Finding Great Work …….Utopia or Reality?

Abhishek Paul
3 min readOct 2, 2022


Josh Brolin plays the role of fire captain Eric Marsh in the movie “Only the Brave” based on the true story of a fire fighting unit. Towards the middle of the movie after successfully putting out another fire, he looks at the vast greenery in front of him that his team had saved and simply states, “If this isn’t the greatest job in the world, I don’t know what is.

Something about the simplicity and genuineness of that expression at the end of a hard day’s work made me look at my own job and how I’ve been feeling about it recently. In the busyness of increasing responsibilities the reason why one got into this line of work is easily lost sight of or worse, it is no longer thought to be important. But the story of the firefighters shows that there is something deeply fulfilling about doing work that matters and that too with a group of people with a similar perspective.

This is of course not to say that work becomes the most important aspect of one’s life or that it gives one meaning in life, but that one’s calling and talents when expressed through one’s work does make it more enriching. This in turn does add to one’s overall quality of life, which is also how one can integrate work and life without having to seek that elusive balance (which has become more about counting the hours than anything else).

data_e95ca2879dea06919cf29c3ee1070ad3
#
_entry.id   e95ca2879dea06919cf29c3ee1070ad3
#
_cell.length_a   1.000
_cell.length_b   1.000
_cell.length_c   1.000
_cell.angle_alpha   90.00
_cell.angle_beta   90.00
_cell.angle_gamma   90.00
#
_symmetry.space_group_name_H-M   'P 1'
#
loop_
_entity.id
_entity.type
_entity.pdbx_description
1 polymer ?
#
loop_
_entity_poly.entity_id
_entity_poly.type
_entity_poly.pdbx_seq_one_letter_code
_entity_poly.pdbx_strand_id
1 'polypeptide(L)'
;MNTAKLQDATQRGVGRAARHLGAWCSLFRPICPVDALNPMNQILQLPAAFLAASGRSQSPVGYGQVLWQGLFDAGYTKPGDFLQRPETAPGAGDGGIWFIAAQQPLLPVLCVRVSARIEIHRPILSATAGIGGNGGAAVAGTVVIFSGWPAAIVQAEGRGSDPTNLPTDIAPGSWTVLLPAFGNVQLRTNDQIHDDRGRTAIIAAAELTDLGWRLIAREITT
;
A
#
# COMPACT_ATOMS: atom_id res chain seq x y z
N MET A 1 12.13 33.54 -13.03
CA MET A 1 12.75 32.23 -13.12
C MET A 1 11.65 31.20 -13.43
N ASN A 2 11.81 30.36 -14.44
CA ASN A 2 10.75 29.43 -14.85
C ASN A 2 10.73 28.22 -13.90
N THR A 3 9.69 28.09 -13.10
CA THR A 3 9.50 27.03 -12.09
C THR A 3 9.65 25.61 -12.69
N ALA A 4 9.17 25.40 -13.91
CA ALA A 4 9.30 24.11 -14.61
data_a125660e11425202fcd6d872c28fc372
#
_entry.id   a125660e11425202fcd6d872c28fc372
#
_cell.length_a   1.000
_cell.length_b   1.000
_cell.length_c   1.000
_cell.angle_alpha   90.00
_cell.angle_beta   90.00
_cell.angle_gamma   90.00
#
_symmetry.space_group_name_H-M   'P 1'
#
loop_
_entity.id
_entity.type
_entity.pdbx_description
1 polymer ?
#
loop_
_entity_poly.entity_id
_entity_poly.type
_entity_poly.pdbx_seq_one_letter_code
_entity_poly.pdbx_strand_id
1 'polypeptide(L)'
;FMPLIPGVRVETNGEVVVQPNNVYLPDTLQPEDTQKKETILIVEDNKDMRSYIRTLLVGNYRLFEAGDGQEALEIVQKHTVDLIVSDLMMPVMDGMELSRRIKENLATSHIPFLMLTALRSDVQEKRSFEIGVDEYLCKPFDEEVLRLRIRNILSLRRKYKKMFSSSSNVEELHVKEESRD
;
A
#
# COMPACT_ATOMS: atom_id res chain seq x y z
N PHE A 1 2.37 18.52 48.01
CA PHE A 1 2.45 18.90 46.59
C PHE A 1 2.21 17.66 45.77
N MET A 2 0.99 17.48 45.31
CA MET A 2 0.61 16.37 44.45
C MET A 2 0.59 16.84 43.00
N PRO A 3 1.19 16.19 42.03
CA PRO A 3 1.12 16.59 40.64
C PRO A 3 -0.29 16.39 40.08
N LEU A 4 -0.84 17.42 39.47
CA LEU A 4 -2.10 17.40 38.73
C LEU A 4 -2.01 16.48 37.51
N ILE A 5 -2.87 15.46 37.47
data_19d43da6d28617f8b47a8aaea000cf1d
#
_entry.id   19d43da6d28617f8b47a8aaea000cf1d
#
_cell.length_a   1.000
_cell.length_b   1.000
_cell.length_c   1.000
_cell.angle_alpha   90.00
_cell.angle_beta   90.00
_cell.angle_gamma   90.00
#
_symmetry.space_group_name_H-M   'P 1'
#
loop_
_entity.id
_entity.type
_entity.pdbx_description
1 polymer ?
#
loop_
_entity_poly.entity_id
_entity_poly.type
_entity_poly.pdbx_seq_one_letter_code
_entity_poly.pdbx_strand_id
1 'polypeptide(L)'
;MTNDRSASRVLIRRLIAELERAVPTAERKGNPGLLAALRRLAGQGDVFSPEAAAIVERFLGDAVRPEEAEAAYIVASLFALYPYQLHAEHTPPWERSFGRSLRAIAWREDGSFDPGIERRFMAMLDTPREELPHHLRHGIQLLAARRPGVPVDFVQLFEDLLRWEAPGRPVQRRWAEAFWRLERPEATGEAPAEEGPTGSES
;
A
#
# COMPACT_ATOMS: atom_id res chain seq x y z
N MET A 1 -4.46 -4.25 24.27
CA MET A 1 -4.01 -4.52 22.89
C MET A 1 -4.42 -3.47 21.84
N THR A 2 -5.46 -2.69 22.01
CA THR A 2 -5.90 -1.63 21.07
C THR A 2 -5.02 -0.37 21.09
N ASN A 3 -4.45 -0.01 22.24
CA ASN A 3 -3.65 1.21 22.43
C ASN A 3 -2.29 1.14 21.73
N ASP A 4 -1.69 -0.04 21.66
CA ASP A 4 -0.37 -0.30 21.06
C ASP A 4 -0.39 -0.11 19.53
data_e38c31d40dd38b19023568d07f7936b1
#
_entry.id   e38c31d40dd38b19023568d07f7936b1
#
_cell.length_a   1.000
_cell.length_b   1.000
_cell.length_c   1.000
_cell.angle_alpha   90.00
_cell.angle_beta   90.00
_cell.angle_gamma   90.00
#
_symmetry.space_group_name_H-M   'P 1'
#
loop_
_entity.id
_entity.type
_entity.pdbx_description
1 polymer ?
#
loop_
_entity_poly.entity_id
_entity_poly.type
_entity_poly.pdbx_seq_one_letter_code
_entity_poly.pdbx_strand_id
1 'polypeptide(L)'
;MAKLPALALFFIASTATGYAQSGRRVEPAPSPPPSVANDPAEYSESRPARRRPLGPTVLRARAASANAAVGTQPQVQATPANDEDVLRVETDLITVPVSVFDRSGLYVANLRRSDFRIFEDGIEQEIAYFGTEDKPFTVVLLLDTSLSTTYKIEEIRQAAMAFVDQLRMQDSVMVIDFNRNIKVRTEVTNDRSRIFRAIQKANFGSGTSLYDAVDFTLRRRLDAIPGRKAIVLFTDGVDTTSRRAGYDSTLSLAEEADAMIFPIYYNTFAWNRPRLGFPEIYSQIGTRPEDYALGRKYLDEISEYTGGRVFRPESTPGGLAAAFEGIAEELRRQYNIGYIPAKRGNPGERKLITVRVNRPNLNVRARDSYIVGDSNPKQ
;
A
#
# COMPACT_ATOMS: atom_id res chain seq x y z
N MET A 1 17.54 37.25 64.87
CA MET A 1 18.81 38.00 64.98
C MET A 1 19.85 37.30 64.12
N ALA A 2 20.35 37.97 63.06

One reason that I call this out is the unspoken feeling/belief that permeates offices today that work is merely a means to an end (a better lifestyle), ie the ends are what you can enjoy and the job is the tax one pays. The other belief that comes in the way is that it is too idealistic (maybe naive) to expect or prioritize anything more than tangible rewards (money / promotions) — and to be honest, even if they’re right, I don’t think I’ll accept it.

But while it is true that saying any work can be meaningful to anyone is stretching things too far, I do think it is fair to say that everyone can find some work that is personally meaningful even if it isn’t for most others. Maybe we haven’t found this yet, but is it really too late? The other thing we can still do is to help those in the early stages of their career to orient their careers around this perspective — let them find work that is in line with what gives them meaning and maybe not have to make the compromises some of us have made, so they will have more enriching careers and in turn lives too. Maybe we can do both.

I’d love to pause every now and then and be able to say “If this isn’t the greatest job in the world, I don’t know what is.”

PS: This song from the movie, “Hold the light” stands out. I would recommend listening to it after watching the movie though.